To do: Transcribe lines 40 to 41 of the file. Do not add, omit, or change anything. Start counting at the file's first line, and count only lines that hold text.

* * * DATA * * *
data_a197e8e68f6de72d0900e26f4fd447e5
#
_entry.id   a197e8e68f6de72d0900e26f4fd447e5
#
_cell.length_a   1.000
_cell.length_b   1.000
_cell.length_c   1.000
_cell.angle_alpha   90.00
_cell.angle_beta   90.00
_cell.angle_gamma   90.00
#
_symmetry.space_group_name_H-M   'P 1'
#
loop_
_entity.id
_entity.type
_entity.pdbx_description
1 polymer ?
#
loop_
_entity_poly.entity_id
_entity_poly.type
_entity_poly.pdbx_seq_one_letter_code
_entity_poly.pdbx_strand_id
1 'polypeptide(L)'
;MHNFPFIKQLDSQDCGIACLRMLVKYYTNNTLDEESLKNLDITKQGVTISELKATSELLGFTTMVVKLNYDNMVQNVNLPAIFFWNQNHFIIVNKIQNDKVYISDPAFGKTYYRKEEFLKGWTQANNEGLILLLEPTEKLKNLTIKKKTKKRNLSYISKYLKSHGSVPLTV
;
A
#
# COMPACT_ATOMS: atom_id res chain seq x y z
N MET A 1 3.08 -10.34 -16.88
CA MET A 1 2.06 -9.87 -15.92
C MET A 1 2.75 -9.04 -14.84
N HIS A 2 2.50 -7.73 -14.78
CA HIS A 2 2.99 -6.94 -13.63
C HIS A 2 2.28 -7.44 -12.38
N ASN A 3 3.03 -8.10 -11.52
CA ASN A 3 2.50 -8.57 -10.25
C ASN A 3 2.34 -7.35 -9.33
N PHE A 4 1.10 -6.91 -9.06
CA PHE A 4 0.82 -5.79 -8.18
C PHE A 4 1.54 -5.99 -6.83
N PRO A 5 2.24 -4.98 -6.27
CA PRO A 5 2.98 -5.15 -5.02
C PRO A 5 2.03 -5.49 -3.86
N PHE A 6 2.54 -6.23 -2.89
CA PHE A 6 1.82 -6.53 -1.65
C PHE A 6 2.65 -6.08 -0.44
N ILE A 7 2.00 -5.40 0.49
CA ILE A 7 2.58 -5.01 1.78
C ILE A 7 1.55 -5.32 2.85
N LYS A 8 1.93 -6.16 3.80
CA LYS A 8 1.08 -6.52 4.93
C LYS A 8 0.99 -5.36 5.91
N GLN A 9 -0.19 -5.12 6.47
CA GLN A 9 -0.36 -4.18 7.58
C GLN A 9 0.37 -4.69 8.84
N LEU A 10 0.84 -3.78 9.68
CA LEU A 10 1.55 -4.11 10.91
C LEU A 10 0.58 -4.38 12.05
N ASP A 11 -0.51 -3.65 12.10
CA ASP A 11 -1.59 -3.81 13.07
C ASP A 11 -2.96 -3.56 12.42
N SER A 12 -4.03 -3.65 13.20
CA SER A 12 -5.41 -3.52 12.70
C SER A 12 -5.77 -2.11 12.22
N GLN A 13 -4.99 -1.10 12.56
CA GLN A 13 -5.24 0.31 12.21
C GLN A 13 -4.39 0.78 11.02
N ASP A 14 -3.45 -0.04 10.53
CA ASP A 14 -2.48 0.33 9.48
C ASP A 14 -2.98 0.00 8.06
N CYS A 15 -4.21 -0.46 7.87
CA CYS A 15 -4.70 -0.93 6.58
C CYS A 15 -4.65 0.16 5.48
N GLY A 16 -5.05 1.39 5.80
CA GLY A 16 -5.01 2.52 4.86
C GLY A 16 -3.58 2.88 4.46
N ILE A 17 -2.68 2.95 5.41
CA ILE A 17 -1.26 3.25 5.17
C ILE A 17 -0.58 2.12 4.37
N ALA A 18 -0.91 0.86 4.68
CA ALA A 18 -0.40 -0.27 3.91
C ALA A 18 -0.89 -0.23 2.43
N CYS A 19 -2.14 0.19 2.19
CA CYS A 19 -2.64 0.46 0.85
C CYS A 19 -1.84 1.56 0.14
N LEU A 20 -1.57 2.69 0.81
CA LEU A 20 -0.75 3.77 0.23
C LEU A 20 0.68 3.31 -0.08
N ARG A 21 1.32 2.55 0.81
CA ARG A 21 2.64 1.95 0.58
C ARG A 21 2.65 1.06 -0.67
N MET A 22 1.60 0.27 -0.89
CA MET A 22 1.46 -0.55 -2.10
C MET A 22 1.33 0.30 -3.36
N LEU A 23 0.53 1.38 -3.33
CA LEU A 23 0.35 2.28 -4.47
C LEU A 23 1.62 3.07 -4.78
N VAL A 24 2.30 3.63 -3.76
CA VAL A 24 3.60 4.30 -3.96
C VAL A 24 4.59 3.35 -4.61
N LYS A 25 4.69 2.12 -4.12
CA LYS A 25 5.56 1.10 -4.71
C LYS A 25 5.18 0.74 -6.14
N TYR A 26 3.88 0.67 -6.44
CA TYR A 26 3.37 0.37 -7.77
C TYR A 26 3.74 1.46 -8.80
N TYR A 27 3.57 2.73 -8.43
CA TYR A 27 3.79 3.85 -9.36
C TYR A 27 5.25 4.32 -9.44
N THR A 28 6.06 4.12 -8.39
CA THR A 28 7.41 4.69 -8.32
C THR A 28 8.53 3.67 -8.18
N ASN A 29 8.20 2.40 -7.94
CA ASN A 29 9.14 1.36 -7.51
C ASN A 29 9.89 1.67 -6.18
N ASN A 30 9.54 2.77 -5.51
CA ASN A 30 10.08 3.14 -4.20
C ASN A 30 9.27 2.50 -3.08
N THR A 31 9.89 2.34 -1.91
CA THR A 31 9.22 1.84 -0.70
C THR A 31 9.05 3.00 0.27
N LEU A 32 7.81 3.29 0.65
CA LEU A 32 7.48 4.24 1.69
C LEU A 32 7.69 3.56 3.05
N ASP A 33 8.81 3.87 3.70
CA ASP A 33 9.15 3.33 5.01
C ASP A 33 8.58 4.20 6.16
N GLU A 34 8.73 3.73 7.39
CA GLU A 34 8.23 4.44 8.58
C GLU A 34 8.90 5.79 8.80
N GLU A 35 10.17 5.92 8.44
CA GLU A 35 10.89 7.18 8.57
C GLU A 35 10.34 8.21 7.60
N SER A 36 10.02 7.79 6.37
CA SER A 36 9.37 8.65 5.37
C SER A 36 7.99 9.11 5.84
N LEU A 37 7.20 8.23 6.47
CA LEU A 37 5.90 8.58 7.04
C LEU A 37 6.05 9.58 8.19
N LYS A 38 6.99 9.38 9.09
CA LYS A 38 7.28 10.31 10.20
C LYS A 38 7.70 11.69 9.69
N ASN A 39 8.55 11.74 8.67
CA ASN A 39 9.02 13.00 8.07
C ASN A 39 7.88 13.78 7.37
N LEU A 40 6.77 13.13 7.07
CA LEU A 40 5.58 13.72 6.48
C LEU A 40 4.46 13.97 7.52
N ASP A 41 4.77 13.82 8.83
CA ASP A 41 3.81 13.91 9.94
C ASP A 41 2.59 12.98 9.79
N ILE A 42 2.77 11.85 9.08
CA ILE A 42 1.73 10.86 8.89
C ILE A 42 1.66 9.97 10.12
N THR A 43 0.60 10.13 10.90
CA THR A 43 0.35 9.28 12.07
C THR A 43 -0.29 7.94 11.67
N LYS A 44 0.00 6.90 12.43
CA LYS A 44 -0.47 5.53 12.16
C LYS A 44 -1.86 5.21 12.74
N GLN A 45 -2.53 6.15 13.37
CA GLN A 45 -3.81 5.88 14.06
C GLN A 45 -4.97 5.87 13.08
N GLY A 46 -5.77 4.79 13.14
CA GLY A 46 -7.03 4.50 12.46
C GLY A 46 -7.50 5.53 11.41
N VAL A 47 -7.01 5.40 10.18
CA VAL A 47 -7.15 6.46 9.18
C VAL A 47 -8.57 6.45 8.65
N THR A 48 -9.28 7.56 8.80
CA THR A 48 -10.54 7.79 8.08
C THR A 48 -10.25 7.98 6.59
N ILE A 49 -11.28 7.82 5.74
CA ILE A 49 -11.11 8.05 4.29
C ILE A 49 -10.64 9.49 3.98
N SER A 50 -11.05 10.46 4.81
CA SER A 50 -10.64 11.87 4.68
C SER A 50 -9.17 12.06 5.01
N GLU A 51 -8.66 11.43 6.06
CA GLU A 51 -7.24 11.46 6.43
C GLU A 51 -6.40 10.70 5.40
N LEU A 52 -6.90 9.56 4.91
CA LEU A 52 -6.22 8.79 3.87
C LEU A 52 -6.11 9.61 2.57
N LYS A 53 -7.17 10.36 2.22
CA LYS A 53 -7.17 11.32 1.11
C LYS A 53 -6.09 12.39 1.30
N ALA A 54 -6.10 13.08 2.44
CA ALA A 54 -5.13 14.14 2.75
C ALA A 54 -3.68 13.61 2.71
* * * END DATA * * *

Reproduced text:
N PHE A 4 1.10 -6.91 -9.06
CA PHE A 4 0.82 -5.79 -8.18